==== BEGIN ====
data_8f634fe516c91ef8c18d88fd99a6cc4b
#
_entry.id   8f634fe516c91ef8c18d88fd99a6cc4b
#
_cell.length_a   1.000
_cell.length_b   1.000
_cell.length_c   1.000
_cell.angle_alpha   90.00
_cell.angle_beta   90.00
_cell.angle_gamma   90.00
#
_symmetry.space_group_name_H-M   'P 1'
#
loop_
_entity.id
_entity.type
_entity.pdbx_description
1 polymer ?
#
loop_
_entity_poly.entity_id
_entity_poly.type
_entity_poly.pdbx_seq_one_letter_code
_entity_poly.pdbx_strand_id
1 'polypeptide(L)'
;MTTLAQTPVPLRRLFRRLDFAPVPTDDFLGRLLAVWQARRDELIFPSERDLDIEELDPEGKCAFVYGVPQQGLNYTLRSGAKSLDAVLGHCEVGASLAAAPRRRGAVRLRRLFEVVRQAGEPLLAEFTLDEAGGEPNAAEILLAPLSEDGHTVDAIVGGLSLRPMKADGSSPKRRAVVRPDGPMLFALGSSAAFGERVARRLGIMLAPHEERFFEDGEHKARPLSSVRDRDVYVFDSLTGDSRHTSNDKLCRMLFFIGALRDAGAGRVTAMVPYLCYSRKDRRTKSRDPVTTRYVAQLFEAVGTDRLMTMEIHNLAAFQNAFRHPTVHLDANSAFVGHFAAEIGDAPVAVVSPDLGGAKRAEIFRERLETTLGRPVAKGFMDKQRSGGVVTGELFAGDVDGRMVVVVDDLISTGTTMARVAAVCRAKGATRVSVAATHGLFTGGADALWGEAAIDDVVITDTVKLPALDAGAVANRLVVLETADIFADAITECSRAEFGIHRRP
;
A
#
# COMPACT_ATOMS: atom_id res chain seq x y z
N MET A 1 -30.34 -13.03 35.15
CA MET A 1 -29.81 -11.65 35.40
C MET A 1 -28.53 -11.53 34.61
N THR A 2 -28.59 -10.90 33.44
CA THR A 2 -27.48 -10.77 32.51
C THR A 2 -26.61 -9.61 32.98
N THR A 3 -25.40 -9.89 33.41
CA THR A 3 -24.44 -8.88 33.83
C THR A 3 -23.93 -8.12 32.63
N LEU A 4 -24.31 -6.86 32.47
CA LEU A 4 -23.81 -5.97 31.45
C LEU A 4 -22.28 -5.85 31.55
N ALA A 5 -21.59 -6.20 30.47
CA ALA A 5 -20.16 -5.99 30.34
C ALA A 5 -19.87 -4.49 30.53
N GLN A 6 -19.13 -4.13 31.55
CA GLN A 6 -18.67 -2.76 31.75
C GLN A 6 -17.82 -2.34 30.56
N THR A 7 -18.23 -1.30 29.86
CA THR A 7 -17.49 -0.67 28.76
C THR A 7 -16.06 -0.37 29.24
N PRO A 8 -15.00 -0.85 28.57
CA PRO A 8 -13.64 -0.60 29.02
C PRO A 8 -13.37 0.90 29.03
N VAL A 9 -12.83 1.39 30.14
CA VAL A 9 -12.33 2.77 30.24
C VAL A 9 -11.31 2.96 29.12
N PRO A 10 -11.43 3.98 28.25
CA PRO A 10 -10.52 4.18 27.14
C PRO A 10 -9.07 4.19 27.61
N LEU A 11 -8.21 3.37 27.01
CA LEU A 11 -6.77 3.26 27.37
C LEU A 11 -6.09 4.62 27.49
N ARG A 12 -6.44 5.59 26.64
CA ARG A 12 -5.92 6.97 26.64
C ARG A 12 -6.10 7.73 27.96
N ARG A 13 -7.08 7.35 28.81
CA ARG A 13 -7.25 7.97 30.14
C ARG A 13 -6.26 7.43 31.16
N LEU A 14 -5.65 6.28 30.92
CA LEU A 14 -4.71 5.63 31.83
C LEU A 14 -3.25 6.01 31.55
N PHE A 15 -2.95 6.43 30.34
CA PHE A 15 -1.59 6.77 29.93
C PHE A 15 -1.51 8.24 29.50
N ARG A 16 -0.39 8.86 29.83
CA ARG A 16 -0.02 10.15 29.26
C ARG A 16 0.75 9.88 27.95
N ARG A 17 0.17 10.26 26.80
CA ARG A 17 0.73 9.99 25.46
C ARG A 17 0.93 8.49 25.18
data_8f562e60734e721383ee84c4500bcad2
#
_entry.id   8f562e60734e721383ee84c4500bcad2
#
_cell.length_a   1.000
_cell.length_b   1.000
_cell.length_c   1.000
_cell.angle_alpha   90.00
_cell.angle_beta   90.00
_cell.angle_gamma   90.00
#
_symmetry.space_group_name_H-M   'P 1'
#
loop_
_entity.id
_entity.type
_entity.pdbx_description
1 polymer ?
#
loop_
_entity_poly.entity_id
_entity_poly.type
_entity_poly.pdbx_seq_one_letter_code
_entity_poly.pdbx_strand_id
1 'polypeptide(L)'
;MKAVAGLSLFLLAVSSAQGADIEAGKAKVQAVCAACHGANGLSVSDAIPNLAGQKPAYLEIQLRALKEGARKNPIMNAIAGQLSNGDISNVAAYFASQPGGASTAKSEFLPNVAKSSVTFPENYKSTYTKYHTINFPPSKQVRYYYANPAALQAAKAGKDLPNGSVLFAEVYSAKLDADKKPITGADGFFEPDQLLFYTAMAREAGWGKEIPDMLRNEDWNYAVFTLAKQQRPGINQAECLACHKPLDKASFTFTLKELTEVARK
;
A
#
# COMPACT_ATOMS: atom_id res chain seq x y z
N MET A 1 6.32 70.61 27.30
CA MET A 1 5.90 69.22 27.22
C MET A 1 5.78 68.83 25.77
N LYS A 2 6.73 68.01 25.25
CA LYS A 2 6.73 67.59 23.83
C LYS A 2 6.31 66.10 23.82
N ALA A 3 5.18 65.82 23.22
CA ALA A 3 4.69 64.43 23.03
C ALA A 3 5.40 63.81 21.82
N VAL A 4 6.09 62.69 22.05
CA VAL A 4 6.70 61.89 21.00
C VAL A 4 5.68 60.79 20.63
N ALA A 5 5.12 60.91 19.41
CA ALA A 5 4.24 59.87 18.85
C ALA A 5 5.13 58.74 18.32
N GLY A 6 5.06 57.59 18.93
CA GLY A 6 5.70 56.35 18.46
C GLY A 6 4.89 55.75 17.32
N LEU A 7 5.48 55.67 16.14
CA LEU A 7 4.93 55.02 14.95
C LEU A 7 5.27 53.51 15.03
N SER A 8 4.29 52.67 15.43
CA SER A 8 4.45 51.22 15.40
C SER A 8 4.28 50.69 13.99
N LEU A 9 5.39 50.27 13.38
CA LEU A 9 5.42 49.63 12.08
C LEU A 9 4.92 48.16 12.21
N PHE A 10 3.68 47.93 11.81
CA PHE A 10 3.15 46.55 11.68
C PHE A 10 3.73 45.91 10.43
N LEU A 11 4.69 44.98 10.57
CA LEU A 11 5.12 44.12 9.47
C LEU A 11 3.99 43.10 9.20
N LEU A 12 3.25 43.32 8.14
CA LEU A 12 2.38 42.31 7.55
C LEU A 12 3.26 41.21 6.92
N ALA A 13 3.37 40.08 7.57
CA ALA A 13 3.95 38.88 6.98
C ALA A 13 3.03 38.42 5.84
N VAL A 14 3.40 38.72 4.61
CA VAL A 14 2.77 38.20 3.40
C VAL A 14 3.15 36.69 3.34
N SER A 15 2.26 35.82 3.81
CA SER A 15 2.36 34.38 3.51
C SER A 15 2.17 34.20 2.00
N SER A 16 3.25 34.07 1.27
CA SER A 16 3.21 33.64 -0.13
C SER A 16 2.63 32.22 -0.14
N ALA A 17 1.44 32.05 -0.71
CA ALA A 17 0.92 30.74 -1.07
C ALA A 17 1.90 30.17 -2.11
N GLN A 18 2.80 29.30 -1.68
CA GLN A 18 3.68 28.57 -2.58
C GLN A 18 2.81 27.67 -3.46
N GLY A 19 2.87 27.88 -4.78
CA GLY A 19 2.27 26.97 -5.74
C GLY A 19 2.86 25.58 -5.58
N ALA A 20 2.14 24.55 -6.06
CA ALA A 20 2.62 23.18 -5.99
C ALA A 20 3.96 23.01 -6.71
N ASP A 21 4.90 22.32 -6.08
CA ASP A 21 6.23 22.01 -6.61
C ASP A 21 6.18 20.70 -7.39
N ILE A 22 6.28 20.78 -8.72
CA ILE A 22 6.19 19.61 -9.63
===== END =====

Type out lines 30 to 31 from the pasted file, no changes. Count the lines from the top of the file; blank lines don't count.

# COMPACT_ATOMS: atom_id res chain seq x y z
N MET A 1 -30.34 -13.03 35.15